Newmont ultimatum gives Yandal''s bullion bankers a tight deadline

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Can "helicopter money" be far behind?

You'll find your fortune falling
All over town.
Make sure that your umbrella
Is upside-down.

http://biz.yahoo.com/rf/030529/economy_fed_deflation_2.html

WASHINGTON, May 29 (Reuters) -- Buying longer-term government
debt could prove to be the Federal Reserve's best
anti-deflation tool if it ran out of room to cut interest
rates, but such a strategy is not without problems,
researchers at the Dallas Federal Reserve Bank said.

In a paper posted on the regional Fed bank's Web site this
week, economists Evan Koenig and Jim Dolmas said the issue is
ripe for consideration because the Fed has little room to
maneuver on short-term interest rates and the economy may need
more stimulus.

"Since August ... the incipient (economic) recovery hasn't
unfolded according to plan," the researchers said in the
paper, which was based on a presentation they had made to the
regional Fed bank's Board of Directors.

"We're hopeful that positive trends will re-emerge now that
the Iraq situation has been more or less resolved. But if
we're wrong, or if another adverse shock hits the world
economy, then new stimulus will be required."

The authors said that if the benchmark overnight rate were to
drop much further from its current low of 1.25 percent,
popular money market mutual funds could find it difficult to
cover their costs -- an issue Fed chief Alan Greenspan touched
on in congressional testimony last week.

Because of the market stress a low overnight rate might cause,
many economists on Wall Street think the Fed could turn to
so-called unconventional policy tools once the rate reached
0.75 percentage point if further stimulus were needed.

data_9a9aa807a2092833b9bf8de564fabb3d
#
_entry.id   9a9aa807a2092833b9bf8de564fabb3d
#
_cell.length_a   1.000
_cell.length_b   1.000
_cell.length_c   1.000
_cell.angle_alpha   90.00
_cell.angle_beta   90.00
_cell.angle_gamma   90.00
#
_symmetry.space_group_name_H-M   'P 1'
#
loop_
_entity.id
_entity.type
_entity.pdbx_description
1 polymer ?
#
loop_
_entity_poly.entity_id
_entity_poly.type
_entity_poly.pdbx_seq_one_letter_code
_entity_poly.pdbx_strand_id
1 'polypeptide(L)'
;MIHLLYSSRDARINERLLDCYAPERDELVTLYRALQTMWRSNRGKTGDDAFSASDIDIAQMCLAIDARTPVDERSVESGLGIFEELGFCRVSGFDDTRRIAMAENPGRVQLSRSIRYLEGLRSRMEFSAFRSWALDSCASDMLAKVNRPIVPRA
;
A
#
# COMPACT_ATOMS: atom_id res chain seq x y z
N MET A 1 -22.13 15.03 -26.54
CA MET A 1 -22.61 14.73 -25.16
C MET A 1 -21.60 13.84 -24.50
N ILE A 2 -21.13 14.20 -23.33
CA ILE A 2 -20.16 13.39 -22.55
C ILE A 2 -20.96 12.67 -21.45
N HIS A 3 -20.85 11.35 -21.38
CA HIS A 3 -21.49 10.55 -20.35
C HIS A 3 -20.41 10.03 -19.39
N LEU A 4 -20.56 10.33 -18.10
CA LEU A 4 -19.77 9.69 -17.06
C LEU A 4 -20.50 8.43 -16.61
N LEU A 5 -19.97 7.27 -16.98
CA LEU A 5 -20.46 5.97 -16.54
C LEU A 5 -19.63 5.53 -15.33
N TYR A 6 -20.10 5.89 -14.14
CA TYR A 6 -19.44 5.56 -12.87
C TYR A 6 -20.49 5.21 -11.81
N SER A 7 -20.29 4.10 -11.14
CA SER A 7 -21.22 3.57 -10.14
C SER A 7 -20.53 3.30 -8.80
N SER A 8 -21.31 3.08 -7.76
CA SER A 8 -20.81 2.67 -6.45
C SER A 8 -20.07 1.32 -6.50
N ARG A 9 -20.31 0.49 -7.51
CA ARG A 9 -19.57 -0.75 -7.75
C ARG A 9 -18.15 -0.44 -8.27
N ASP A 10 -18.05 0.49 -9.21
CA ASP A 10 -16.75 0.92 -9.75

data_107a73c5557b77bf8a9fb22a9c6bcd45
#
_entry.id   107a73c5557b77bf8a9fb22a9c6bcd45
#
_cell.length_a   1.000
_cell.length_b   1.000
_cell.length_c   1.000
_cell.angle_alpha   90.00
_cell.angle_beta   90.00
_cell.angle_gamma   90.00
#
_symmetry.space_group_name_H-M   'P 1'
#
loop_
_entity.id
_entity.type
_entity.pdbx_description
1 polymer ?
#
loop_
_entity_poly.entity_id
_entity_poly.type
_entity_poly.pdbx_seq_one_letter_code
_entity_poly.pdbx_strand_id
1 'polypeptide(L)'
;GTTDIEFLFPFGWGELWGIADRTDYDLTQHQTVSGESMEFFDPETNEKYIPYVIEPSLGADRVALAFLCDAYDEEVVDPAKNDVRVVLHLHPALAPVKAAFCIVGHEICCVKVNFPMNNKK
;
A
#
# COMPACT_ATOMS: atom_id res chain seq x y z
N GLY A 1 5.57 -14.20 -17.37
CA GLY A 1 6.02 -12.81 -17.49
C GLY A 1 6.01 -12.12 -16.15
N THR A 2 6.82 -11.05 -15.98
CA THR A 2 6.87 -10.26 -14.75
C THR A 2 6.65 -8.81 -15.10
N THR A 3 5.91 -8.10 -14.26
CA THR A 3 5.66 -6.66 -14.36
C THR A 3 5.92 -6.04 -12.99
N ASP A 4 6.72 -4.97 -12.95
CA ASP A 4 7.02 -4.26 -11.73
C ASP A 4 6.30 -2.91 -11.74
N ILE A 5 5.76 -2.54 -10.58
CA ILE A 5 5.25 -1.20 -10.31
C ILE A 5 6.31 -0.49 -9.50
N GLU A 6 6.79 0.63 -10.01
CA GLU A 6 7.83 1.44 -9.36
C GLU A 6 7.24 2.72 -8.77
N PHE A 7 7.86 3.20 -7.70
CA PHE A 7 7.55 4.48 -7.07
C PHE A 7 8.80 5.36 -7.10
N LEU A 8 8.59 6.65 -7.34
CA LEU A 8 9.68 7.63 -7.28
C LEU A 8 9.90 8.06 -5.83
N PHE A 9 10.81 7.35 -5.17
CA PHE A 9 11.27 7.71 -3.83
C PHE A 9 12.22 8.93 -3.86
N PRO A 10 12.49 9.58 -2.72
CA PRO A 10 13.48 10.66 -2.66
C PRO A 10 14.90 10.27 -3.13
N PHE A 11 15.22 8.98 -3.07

Dallas Fed Research Director Harvey Rosenblum has said
Fed policymakers would discuss "unconventional" tools at
their next meeting on June 24-25.

The authors outline a number of tactics the Fed could use,
but hone in on the idea of buying longer-term government debt.

"In the event it must act alone, the Fed's best policy option
is probably open-market purchases of longer-term government
bonds," they said. The Fed currently conducts open market
operations in short-term securities only.

They warn, however, that calibrating such operations could
prove difficult.

"No one, we believe, has a good quantitative sense of the
mechanics of this strategy -- that is, what size operations
are needed to secure a given stimulus?" Koenig and Dolmas
said.

"If standard policy options are exhausted, the Fed's quiver
is by no means empty. But the arrows that remain are less
familiar and, perhaps, not quite as straight as the ones that
have already been fired."

One of the other measures they said the Fed could pursue
would be to substantially weaken the dollar.

But they cautioned that a policy of foreign exchange
intervention would, in effect, be conducting a monetary
contraction in the economies of U.S. trading partners.

"If the foreign central bank was attempting to pursue a
neutral or expansionary policy, the Fed's action might
generate some consternation or even a policy response,"
they warned.

The researchers also said it would be possible for the Fed
to essentially underwrite a large expansion of fiscal policy
by purchasing any fresh government debt.

They further said the idea of instituting a "carry tax" on
money merited further study as a possible way to eliminate
the so-called zero-bound problem that comes with interest
rates.

"This is particularly the case if achieving and maintaining
price stability makes bumping up against the zero interest
rate bound a more frequent event," they said.

Since interest rates cannot drop below zero, a central bank
faces a limit in the degree to which it can rely on lowering
rates to spur growth.

A carry tax would lower the value of currency the longer it
is held without making a transaction, offering a means to
put in place what would effectively be a negative interest
rate.